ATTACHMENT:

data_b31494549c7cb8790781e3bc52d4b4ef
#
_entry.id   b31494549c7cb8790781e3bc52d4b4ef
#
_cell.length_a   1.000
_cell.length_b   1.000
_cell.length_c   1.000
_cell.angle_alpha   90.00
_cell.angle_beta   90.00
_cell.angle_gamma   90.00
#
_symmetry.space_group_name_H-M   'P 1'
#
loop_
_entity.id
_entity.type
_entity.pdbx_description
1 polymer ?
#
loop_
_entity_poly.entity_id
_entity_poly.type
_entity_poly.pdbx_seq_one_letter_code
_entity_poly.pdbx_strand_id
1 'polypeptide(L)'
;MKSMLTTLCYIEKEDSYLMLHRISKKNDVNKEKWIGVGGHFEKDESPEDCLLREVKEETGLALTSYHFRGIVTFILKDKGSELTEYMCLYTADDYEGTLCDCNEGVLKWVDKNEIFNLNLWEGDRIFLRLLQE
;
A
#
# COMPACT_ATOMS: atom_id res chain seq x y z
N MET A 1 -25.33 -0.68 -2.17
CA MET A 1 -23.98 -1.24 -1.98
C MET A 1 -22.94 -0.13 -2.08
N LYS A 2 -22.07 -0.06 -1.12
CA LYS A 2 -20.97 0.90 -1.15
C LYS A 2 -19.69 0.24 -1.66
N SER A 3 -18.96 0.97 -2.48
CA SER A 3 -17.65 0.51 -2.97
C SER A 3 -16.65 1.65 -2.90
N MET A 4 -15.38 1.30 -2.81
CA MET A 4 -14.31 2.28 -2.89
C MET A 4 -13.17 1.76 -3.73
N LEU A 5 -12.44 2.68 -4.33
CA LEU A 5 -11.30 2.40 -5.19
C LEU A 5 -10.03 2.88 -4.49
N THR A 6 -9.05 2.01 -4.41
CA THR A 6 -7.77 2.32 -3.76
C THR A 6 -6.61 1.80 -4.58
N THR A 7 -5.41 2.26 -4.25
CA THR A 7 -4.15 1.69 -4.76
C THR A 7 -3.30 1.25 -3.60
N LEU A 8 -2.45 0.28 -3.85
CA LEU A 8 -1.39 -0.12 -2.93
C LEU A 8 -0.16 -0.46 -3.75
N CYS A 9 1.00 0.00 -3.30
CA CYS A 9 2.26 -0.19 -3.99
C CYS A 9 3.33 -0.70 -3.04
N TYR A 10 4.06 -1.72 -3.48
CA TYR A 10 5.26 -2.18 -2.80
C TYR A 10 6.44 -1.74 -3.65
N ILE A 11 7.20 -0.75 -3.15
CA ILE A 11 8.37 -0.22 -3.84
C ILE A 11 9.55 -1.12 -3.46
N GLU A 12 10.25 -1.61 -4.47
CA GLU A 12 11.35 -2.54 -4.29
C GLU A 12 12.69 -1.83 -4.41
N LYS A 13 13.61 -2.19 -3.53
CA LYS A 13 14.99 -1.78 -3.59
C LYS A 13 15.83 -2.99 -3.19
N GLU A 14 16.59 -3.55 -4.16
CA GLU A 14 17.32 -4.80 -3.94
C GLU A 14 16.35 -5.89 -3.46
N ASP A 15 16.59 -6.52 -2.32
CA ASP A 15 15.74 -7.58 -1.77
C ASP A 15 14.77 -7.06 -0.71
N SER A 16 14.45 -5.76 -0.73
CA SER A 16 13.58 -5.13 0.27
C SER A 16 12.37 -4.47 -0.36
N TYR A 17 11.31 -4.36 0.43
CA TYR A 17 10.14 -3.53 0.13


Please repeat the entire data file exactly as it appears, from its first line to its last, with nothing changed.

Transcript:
data_b31494549c7cb8790781e3bc52d4b4ef
#
_entry.id   b31494549c7cb8790781e3bc52d4b4ef
#
_cell.length_a   1.000
_cell.length_b   1.000
_cell.length_c   1.000
_cell.angle_alpha   90.00
_cell.angle_beta   90.00
_cell.angle_gamma   90.00
#
_symmetry.space_group_name_H-M   'P 1'
#
loop_
_entity.id
_entity.type
_entity.pdbx_description
1 polymer ?
#
loop_
_entity_poly.entity_id
_entity_poly.type
_entity_poly.pdbx_seq_one_letter_code
_entity_poly.pdbx_strand_id
1 'polypeptide(L)'
;MKSMLTTLCYIEKEDSYLMLHRISKKNDVNKEKWIGVGGHFEKDESPEDCLLREVKEETGLALTSYHFRGIVTFILKDKGSELTEYMCLYTADDYEGTLCDCNEGVLKWVDKNEIFNLNLWEGDRIFLRLLQE
;
A
#
# COMPACT_ATOMS: atom_id res chain seq x y z
N MET A 1 -25.33 -0.68 -2.17
CA MET A 1 -23.98 -1.24 -1.98
C MET A 1 -22.94 -0.13 -2.08
N LYS A 2 -22.07 -0.06 -1.12
CA LYS A 2 -20.97 0.90 -1.15
C LYS A 2 -19.69 0.24 -1.66
N SER A 3 -18.96 0.97 -2.48
CA SER A 3 -17.65 0.51 -2.97
C SER A 3 -16.65 1.65 -2.90
N MET A 4 -15.38 1.30 -2.81
CA MET A 4 -14.31 2.28 -2.89
C MET A 4 -13.17 1.76 -3.73
N LEU A 5 -12.44 2.68 -4.33
CA LEU A 5 -11.30 2.40 -5.19
C LEU A 5 -10.03 2.88 -4.49
N THR A 6 -9.05 2.01 -4.41
CA THR A 6 -7.77 2.32 -3.76
C THR A 6 -6.61 1.80 -4.58
N THR A 7 -5.41 2.26 -4.25
CA THR A 7 -4.15 1.69 -4.76
C THR A 7 -3.30 1.25 -3.60
N LEU A 8 -2.45 0.28 -3.85
CA LEU A 8 -1.39 -0.12 -2.93
C LEU A 8 -0.16 -0.46 -3.75
N CYS A 9 1.00 0.00 -3.30
CA CYS A 9 2.26 -0.19 -3.99
C CYS A 9 3.33 -0.70 -3.04
N TYR A 10 4.06 -1.72 -3.48
CA TYR A 10 5.26 -2.18 -2.80
C TYR A 10 6.44 -1.74 -3.65
N ILE A 11 7.20 -0.75 -3.15
CA ILE A 11 8.37 -0.22 -3.84
C ILE A 11 9.55 -1.12 -3.46
N GLU A 12 10.25 -1.61 -4.47
CA GLU A 12 11.35 -2.54 -4.29
C GLU A 12 12.69 -1.83 -4.41
N LYS A 13 13.61 -2.19 -3.53
CA LYS A 13 14.99 -1.78 -3.59
C LYS A 13 15.83 -2.99 -3.19
N GLU A 14 16.59 -3.55 -4.16
CA GLU A 14 17.32 -4.80 -3.94
C GLU A 14 16.35 -5.89 -3.46
N ASP A 15 16.59 -6.52 -2.32
CA ASP A 15 15.74 -7.58 -1.77
C ASP A 15 14.77 -7.06 -0.71
N SER A 16 14.45 -5.76 -0.73
CA SER A 16 13.58 -5.13 0.27
C SER A 16 12.37 -4.47 -0.36
N TYR A 17 11.31 -4.36 0.43
CA TYR A 17 10.14 -3.53 0.13